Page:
Delay in diagnosing basal cell carcinoma

In 2013 Mr Gazzard acted for a client aged 71 who had suffered from blepharitis and required lubricants to relieve symptoms in her left eye.  She was seen by several different specialists at the defendant hospital but no follow-up was arranged.

In January 2009 the Client was re-referred to the same hospital and a slight lateral ectropian of the left lower lid was noted and some asymmetry.  Another diagnosis of blepharitis was made and drops prescribed for a dry eye.  Two months later she was seen by a different Registrar who after noting a 10mm lid margin, loss of lashes, slight lateral ectropian and telangiectasia recommended a biopsy to exclude a carcinoma.

Due to a breakdown in communication the planned biopsy did not proceed and after seeing two more Consultants the client was discharged on the basis that there had been no great change in her condition and that she was still suffering from blepharitis.  After losing confidence in the hospital the client insisted on a referral to another hospital, where she was seen on 14th October 2010.   After noting the unilateral pathology a biopsy was performed 11 days later and a basal cell carcinoma confirmed.  Further surgery was then organised to excise the carcinoma and perform a reconstruction and Hughes’ flap.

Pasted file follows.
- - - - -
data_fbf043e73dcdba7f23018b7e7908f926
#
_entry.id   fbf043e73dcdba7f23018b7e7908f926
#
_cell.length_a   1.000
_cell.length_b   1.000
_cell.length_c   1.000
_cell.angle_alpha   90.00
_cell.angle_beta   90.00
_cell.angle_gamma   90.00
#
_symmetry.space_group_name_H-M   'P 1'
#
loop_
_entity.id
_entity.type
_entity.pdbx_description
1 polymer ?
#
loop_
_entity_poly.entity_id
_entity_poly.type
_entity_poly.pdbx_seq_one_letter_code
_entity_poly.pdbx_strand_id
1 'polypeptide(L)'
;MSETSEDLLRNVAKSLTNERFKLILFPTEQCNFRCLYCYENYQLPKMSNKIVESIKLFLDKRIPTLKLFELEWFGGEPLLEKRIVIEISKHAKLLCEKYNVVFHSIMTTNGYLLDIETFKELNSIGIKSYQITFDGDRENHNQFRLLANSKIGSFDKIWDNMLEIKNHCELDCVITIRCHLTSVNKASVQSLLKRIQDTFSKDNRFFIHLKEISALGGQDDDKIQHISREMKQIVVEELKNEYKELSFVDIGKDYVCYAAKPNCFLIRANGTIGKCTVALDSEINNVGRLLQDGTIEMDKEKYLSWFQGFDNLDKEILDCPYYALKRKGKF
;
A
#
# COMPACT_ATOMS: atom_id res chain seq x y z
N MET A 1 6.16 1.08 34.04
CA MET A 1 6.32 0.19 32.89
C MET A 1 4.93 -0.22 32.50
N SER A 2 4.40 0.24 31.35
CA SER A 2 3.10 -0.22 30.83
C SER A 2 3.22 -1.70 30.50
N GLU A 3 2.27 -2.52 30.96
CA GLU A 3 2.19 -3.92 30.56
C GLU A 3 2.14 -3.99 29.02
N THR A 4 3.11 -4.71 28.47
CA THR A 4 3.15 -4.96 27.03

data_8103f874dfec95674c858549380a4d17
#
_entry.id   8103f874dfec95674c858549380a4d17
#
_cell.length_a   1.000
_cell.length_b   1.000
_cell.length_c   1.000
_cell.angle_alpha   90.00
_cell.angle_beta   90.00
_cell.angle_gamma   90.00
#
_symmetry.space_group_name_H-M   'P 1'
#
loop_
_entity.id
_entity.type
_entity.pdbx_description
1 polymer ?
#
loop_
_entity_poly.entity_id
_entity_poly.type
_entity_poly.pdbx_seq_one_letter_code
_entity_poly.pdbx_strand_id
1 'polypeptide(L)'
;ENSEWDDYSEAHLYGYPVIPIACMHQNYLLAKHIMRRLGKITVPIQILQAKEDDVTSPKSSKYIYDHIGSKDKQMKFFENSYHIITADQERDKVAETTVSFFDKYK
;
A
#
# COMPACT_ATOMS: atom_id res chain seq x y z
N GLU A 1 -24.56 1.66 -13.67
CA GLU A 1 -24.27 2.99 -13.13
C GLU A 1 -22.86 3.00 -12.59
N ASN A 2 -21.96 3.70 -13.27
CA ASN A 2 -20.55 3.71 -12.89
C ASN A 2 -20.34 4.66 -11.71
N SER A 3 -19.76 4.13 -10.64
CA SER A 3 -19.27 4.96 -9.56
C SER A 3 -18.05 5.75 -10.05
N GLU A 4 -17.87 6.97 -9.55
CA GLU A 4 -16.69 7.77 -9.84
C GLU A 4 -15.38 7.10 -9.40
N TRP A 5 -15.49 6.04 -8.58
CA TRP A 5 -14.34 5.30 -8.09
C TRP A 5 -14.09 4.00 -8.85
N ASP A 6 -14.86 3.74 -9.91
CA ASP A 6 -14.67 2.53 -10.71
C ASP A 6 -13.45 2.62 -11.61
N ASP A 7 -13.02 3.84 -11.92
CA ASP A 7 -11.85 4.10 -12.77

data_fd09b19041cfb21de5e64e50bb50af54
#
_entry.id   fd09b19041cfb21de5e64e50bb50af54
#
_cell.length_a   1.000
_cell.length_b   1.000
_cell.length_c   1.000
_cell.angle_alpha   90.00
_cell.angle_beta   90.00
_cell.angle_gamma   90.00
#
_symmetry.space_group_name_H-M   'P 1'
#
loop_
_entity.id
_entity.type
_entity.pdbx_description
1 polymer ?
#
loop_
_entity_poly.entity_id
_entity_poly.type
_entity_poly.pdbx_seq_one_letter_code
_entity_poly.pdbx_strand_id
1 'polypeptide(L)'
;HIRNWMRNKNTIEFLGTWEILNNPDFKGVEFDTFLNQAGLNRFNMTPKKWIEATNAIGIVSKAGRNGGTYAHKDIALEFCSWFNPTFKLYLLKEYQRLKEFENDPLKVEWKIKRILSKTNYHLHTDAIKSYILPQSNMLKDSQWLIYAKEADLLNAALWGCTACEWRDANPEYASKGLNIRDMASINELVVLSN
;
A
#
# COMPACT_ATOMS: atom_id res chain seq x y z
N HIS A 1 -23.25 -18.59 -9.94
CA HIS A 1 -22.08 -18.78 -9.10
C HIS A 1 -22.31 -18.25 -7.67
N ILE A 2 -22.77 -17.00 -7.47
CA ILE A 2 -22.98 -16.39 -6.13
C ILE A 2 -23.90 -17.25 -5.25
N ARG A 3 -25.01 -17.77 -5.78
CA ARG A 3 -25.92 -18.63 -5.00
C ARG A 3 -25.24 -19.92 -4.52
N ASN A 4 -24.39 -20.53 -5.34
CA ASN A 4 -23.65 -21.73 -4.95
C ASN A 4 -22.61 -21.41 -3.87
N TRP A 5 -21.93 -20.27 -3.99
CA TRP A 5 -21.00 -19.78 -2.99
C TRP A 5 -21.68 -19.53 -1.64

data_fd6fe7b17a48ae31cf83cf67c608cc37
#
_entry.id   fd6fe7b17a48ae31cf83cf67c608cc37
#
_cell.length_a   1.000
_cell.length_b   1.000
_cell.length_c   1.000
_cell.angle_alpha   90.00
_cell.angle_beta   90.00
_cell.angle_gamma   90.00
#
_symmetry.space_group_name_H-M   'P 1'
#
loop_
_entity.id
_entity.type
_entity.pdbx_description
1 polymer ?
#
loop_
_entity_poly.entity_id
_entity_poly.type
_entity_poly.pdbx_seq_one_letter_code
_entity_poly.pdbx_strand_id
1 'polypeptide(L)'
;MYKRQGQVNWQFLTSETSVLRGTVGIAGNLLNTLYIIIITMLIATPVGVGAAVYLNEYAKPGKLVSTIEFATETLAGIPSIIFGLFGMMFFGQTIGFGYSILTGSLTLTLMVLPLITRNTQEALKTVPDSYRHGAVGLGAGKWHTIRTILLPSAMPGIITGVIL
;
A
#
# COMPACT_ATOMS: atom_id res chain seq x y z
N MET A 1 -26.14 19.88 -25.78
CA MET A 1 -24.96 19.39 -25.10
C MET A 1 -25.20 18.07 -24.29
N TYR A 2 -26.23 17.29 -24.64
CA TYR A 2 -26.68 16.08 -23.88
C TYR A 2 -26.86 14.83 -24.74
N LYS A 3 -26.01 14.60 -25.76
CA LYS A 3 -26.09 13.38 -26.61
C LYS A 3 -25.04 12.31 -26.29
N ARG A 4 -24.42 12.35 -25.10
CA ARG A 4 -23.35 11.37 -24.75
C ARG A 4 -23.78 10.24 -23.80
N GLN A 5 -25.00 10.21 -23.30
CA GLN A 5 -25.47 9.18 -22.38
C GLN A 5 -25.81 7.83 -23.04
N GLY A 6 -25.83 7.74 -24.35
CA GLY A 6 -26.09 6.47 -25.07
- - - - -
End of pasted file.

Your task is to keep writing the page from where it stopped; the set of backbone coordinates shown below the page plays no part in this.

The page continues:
After obtaining a report from a Harley Street specialist court proceedings were issued.  Although it was possible to prove some delay in treatment the hospital did not accept full responsibility for an early biopsy and argued that most, if not all, of the client’s treatment would have been necessary in any event.  Consequently the case was settled without the need for a trial in the sum of £10,000.00.